The Finance Minister has brought some sunlight for capital markets in India. For players in the securities market, the highlights of the Finance Bill, 2014 are as follows:
Characterisation of income of fund managers of FPIs: One of the major issues plaguing investments into India was tax uncertainty in relation to characterisation of income for managers of FPIs residing in India. Despite huge investments being made, fund managers preferred residing overseas due to the question whether double taxation treaty benefits would be accorded to such entities.
This led to substantial tax leakages from investments made in Indian securities and loss of employment opportunities. However, from now on, securities held by an FPI will be considered “capital assets”, and gains derived from their transfer will be considered capital gains and thus the income arising out of such transfers will be eligible for treaty benefits. This would incentivise fund managers to shift to India, which in turn is expected to increase inflows of investments along with additional improvements in employment opportunities and reduction of tax disputes.
Depositary Receipts: It has been seen that capital raising through IDRs has been abysmally low. In order to revamp the regulatory framework for IDRs and based on the recommendations of the Sahoo Committee Report, the government has proposed to launch a more liberal regime – Bharat Depository Receipt (BhDR). BhDRs would have a wider range of securities such as debentures, bonds and mutual funds as underlying securities as opposed to equity alone. In addition, requirements in relation to taxation have been simplified to facilitate fund raising. In addition, it has been proposed to liberalize the norms for ADRs and GDRs by expanding the list of underlying securities to include all securities of public and private companies.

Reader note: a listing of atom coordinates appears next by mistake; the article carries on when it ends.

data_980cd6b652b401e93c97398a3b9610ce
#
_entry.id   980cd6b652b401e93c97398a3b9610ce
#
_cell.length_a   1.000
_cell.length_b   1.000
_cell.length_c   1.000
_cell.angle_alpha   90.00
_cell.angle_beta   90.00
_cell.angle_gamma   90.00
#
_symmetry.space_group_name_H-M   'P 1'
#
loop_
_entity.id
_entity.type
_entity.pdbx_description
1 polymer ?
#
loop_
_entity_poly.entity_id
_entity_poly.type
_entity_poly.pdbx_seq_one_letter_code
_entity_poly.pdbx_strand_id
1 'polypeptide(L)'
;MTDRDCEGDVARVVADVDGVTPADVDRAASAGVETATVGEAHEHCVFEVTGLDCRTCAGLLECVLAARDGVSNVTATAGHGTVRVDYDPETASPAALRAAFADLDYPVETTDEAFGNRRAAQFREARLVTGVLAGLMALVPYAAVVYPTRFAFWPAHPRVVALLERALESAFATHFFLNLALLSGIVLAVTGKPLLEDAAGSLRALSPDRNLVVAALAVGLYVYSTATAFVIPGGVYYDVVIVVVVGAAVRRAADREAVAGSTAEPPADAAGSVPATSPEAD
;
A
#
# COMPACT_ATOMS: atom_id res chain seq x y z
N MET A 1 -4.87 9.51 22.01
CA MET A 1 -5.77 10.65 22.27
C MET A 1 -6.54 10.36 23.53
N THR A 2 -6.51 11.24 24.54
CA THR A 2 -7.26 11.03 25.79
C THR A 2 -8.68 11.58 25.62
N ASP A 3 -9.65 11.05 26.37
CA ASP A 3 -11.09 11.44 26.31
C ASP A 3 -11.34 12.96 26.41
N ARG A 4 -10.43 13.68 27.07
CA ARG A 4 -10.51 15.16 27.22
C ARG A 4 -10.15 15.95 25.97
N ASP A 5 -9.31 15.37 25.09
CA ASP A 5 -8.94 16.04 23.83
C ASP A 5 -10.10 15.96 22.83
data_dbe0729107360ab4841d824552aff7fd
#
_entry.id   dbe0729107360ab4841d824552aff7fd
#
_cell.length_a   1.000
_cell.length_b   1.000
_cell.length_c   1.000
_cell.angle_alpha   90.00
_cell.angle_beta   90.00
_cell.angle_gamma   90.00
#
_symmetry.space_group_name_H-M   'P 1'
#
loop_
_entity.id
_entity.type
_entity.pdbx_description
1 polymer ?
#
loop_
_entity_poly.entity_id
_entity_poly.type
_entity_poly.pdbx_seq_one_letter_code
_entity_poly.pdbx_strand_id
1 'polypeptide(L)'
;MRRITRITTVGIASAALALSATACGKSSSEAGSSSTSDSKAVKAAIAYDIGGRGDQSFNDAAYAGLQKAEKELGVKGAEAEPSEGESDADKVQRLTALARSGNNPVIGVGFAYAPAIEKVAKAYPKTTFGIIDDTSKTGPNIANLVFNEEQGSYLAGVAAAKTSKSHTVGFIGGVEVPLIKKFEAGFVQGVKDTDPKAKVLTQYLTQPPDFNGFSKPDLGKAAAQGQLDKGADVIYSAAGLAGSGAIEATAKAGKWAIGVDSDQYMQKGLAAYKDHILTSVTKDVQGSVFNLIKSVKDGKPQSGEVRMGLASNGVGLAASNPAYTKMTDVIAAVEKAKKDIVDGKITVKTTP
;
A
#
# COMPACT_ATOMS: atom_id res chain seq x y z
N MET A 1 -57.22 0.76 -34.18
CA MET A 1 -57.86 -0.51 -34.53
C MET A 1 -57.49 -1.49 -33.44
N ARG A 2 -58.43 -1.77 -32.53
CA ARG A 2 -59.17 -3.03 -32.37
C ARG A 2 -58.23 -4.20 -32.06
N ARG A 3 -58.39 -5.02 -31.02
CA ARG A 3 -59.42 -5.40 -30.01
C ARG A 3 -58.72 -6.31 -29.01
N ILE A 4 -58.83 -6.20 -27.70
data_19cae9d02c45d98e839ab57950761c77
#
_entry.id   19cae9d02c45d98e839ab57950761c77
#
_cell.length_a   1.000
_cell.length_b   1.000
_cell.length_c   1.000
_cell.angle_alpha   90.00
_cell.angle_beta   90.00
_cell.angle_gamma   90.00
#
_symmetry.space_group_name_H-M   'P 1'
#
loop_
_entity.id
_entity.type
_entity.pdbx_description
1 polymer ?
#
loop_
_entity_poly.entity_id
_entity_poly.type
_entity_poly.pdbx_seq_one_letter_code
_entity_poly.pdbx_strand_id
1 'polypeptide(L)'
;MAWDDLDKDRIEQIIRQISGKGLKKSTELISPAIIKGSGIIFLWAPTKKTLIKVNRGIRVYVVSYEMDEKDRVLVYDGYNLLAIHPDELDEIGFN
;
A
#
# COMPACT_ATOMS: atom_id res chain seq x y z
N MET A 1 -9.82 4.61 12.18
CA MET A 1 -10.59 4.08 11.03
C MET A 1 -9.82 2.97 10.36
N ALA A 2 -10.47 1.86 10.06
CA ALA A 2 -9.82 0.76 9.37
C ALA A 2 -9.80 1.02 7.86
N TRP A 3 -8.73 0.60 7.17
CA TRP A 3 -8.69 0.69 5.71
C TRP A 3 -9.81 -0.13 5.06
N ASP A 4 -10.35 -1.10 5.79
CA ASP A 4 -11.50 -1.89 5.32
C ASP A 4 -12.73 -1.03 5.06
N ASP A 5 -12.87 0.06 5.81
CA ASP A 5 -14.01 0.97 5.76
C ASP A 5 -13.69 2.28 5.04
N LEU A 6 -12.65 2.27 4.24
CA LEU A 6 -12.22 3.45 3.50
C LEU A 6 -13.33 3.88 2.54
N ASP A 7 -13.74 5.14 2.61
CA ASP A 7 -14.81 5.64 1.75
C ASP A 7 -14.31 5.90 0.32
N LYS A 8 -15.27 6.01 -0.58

Mutual funds: The mutual fund industry is one which has been adversely affected. Fixed Maturity Plans (especially those with a tenor of 1-3 years) and debt funds would become less lucrative owing to higher taxes on all non-equity linked mutual funds. Presently, for the units of mutual funds with the exemption of equity oriented funds, the capital gains arising on transfer of units held for over a year are taxed at a rate of 10%. This rate is proposed to be increased to 20%. Additionally, until now 12 months was the threshold for categorising an asset as a long term asset however this has been stretched to 36 months. Although, some relief comes in the form of retirement mutual funds being afforded a tax treatment similar to regular pension funds, that might not be sufficient to undo the damage.
Tax Pass Through for REITS and InvITs: The Finance Bill has proposed a tax pass-through regime for real estate investment trusts (REITs) and infrastructure investment trusts (InvITs). This means that income received by the REIT would be exempt from taxation. Tax clarity has made these new investment vehicles lucrative investment options while ensuring that funds are directed towards infrastructural growth in the country. However, a much awaited and a logically consistent announcement regarding a pass-through status for all categories of alternative investment funds, which have already raised substantial amounts of funds, was missing from the budget. On the contrary, a CBDT circular on the nature of a fund being closed to new investors to avail of pass through benefits has wreaked havoc in the beneficial alternate fund industry.